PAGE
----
(c)the Naval Discipline Act 1860, the Naval Discipline Act 1861 or the Naval Discipline Act 1864.

(9)Except in relation to service disciplinary proceedings, this section applies only in relation to persons convicted or cautioned in England and Wales.

165Other pardons for convictions etc of certain abolished offences: England and Wales

(1)This section applies to a person who has been convicted of, or cautioned for, an offence mentioned in section 92(1) of the Protection of Freedoms Act 2012 and who is living at the time this section comes into force.

(2)If, at the time this section comes into force, the person’s conviction or caution has become a disregarded conviction or caution under Chapter 4 of Part 5 of the Protection of Freedoms Act 2012, the person is pardoned for the offence.

(3)If, at any time after this section comes into force, the person’s conviction or caution becomes a disregarded conviction or caution under Chapter 4 of Part 5 of the Protection of Freedoms Act 2012, the person is also pardoned for the offence at that time.

(4)Expressions used in this section or section 167(1) (so far as relating to this section) and in Chapter 4 of Part 5 of the Protection of Freedoms Act 2012 have the same meaning in this section or (as the case may be) section 167(1) as in that Chapter (see section 101 of that Act).

166Power to provide for disregards and pardons for additional abolished offences: England and Wales

(1)The Secretary of State may by regulations made by statutory instrument amend section 92 of the Protection of Freedoms Act 2012 (power of Secretary of State to disregard convictions or cautions) so as to add further offences to the list of offences specified in subsection (1) of that section.

(2)An offence may be added to that list only if—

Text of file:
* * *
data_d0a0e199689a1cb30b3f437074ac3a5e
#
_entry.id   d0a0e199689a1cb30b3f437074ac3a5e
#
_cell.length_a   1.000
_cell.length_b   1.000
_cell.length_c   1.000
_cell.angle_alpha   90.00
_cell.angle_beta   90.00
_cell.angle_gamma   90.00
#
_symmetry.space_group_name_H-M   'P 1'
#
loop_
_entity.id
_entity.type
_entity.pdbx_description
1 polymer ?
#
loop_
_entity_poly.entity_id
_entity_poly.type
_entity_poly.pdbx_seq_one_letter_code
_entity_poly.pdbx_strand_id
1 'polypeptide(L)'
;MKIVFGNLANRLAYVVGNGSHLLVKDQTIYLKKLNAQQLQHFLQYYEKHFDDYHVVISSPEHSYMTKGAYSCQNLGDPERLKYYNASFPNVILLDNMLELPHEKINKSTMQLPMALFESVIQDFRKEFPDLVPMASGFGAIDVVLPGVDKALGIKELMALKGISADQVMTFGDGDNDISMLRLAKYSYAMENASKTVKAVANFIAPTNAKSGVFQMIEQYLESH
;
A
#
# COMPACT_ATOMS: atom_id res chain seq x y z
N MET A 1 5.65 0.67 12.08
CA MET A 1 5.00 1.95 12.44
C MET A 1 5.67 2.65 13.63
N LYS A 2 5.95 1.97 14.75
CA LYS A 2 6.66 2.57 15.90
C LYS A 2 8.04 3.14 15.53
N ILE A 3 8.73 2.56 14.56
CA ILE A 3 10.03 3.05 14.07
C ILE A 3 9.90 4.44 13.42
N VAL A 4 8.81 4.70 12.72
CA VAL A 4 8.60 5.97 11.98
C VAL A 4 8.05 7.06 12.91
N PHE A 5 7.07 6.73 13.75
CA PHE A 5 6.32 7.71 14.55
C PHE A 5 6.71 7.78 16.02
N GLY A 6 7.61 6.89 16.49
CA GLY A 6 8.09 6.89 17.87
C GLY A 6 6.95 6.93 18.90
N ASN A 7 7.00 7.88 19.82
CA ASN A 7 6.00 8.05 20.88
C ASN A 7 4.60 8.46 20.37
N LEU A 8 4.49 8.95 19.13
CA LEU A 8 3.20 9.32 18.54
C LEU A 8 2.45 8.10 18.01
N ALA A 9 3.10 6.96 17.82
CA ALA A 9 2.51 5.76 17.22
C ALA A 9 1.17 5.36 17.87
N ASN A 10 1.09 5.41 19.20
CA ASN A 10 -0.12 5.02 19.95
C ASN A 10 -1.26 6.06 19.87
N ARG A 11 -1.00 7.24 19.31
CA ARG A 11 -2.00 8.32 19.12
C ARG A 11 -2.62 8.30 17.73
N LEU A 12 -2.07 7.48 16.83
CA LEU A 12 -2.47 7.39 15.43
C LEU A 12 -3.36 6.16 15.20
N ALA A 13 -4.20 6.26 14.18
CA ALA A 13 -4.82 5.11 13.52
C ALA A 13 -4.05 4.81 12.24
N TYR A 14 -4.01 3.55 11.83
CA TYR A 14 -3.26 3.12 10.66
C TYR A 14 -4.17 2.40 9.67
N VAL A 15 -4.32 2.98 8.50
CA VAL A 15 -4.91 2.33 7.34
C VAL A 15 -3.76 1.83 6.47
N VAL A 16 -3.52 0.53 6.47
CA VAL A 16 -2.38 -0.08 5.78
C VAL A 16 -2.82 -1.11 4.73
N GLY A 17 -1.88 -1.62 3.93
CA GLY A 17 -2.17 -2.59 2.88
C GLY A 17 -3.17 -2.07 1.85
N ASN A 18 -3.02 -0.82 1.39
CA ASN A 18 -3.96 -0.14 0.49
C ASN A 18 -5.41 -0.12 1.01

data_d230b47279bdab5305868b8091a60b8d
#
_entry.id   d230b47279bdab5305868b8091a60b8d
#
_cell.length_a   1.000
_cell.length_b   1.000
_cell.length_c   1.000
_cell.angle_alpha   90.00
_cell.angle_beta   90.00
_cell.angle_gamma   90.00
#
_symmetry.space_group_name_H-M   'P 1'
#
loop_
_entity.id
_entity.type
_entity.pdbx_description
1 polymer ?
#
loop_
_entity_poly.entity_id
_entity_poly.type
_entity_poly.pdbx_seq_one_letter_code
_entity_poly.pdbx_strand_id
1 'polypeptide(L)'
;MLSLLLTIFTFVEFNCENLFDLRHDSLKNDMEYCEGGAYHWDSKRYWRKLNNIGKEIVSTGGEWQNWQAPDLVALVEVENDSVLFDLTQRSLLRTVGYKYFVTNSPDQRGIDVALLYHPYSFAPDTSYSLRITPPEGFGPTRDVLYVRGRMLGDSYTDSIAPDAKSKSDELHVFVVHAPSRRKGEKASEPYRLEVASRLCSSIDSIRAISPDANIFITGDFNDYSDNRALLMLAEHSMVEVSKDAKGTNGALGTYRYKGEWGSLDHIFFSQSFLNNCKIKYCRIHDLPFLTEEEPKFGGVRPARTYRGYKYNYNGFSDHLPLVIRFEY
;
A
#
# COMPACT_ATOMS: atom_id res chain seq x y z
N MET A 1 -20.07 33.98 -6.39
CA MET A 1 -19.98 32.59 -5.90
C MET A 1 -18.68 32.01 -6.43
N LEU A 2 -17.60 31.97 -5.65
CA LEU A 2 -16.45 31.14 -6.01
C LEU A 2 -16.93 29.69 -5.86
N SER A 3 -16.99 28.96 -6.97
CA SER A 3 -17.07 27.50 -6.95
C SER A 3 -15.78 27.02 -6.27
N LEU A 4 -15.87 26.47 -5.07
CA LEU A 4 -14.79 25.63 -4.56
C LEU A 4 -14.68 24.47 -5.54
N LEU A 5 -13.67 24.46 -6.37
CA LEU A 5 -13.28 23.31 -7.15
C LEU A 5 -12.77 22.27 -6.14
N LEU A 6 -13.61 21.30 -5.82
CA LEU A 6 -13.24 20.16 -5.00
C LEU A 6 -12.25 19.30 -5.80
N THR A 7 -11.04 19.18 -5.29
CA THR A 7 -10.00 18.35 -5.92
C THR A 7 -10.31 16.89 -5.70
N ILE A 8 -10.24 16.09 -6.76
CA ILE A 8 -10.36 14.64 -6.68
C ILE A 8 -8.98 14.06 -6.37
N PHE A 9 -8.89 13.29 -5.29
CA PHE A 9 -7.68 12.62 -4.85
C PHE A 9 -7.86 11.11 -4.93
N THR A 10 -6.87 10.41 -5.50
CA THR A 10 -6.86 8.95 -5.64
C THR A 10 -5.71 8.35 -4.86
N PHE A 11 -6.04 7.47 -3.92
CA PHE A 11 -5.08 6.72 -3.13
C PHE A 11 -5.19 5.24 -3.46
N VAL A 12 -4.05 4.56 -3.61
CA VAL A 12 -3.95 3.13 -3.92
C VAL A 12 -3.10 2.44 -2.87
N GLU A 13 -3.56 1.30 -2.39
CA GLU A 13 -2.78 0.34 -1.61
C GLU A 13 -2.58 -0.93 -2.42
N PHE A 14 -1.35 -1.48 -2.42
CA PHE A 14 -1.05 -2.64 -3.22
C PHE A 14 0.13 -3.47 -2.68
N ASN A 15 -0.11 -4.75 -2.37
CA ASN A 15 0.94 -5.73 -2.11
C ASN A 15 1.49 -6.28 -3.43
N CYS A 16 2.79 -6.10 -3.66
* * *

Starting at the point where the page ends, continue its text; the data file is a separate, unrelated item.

(a)it was an offence under the law of England and Wales,

(b)it has been repealed or, in the case of an offence at common law, abolished, and

(c)either—

(i)the offence expressly regulated homosexual activity, or

(ii)although the offence did not expressly regulate homosexual activity, it appears to the Secretary of State that those responsible for investigating occurrences of the offence targeted occurrences involving, or connected with, homosexual activity.

(3)Regulations under subsection (1) adding an offence may also amend section 92 so as to provide that, in relation to the offence, condition A is that it appears to the Secretary of State that matters specified in the amendment apply (in substitution for the matters specified in subsection (3)(a) and (b) of that section).

(4)Regulations under subsection (1) may make consequential amendments of Chapter 4 of Part 5 of the 2012 Act.

(5)Regulations under subsection (1) adding an offence must also provide for any person who has been convicted of, or cautioned for, the offence to be pardoned where—

(a)the person has died before the regulations come into force or the person dies during the period of 6 months beginning with the day on which they come into force, and

(b)the conditions specified in the regulations are met.

(6)Those conditions must correspond to the matters that are specified in condition A in section 92 of the 2012 Act as it applies in relation to the offence (that is, the matters which must appear to the Secretary of State to apply in order for condition A to be met).

(7)Subsection (5)(a) does not apply in relation to a person who dies during the period of 6 months if, before the person’s death, the person’s conviction of, or caution for, the offence becomes a disregarded conviction or caution under Chapter 4 of Part 5 of the 2012 Act (and, accordingly, the person is pardoned for the offence before death under section 165(3) of this Act).

(8)The regulations must make provision which has a comparable effect in relation to the pardons provided for by the regulations and the offences to which those pardons relate as section 164(4) to (9) of this Act has in relation to the pardons provided for by section 164(1) to (3) and the offences to which they relate.